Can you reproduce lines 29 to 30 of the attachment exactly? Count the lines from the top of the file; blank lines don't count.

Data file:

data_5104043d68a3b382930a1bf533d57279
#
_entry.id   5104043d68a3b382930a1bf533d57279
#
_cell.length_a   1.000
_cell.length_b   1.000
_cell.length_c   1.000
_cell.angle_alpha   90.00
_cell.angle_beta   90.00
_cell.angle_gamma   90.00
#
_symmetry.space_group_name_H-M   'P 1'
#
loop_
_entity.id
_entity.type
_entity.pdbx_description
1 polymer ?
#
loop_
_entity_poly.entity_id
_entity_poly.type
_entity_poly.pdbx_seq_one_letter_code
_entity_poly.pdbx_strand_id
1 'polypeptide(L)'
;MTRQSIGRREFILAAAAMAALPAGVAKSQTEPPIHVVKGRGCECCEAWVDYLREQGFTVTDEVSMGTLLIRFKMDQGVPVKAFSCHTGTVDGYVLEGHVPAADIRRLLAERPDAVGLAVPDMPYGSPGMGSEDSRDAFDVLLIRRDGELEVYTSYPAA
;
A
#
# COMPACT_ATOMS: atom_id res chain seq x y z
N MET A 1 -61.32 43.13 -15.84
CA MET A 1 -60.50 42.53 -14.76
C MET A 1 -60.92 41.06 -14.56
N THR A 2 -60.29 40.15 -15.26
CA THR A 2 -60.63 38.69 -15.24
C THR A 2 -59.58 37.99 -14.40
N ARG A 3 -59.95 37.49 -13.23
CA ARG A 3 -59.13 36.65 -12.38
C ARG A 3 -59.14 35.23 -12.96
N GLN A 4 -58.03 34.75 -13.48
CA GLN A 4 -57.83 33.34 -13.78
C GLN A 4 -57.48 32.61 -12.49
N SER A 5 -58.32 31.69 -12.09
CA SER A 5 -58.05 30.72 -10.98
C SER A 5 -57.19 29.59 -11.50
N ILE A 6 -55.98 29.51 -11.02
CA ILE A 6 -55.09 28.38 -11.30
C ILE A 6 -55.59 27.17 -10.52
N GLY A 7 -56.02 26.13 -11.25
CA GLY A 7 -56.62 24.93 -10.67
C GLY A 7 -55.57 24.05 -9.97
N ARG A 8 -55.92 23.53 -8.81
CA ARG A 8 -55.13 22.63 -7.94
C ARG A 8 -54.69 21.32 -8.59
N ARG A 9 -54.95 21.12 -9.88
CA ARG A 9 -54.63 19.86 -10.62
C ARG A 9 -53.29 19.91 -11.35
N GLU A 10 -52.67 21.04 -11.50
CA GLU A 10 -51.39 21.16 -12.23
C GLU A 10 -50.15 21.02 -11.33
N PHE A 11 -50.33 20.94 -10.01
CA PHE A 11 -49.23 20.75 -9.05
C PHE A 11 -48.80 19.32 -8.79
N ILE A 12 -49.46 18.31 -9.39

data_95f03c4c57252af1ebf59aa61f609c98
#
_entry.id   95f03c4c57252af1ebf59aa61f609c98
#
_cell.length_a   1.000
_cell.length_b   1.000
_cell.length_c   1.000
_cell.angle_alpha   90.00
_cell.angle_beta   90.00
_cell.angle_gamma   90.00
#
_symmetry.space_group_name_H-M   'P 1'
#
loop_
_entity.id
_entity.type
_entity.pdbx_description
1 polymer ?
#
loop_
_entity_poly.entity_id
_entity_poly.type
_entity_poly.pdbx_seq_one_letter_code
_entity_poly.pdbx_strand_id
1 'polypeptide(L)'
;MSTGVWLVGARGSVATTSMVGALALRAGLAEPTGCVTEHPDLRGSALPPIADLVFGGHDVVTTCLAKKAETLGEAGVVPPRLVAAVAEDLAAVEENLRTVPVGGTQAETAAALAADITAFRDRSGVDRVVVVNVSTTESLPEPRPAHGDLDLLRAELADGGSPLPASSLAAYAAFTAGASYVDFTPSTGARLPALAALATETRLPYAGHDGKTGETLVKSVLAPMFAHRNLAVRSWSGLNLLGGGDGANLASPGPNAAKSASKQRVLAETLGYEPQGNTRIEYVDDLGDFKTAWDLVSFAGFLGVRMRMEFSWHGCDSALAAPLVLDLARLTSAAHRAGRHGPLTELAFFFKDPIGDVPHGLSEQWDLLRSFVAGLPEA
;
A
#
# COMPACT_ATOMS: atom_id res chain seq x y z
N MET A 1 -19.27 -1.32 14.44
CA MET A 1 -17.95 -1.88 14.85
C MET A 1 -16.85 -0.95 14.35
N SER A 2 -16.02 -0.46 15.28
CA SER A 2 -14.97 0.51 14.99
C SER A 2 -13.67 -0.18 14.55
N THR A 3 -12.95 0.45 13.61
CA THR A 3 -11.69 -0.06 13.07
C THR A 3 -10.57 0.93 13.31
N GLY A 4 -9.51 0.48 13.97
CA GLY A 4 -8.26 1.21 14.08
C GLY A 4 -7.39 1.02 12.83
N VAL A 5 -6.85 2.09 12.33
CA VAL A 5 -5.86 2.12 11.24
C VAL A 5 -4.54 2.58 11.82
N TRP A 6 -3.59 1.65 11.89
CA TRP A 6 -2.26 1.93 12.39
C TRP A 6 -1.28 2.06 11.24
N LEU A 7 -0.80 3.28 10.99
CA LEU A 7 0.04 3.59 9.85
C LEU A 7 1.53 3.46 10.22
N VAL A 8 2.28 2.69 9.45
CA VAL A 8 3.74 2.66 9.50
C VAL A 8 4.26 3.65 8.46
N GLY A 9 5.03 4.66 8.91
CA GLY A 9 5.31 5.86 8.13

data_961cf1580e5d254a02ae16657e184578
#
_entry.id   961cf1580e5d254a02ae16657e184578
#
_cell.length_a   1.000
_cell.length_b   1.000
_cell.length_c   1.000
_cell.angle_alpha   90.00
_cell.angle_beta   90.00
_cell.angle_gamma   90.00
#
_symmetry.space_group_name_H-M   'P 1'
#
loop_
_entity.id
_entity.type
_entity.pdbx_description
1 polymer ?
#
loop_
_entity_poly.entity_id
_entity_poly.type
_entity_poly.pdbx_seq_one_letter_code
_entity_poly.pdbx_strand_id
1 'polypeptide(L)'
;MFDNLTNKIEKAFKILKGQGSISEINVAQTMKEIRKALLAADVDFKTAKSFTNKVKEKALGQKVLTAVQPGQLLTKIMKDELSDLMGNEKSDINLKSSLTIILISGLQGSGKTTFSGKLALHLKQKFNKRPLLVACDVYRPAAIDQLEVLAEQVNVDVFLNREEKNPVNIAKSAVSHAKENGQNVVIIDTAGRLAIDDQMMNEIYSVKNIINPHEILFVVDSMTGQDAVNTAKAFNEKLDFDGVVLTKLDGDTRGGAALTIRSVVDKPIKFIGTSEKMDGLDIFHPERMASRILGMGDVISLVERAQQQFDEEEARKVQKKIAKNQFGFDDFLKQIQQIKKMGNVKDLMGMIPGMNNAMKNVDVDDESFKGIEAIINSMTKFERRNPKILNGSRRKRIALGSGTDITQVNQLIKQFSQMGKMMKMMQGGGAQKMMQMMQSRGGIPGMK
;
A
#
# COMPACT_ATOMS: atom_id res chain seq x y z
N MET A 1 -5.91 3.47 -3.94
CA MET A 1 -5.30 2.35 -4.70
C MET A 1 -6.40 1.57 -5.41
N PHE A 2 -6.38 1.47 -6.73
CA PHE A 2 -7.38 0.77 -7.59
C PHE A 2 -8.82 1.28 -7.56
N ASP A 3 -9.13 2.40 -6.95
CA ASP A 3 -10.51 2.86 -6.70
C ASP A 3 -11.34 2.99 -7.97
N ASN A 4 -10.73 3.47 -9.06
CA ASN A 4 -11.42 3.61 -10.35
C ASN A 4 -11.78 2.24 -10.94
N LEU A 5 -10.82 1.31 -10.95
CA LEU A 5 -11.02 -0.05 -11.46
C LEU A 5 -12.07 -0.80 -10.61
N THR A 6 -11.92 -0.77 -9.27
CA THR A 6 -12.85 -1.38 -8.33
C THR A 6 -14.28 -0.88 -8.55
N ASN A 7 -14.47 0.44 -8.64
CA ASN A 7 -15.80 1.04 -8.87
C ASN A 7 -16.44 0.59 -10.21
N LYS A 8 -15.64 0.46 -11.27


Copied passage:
#
# COMPACT_ATOMS: atom_id res chain seq x y z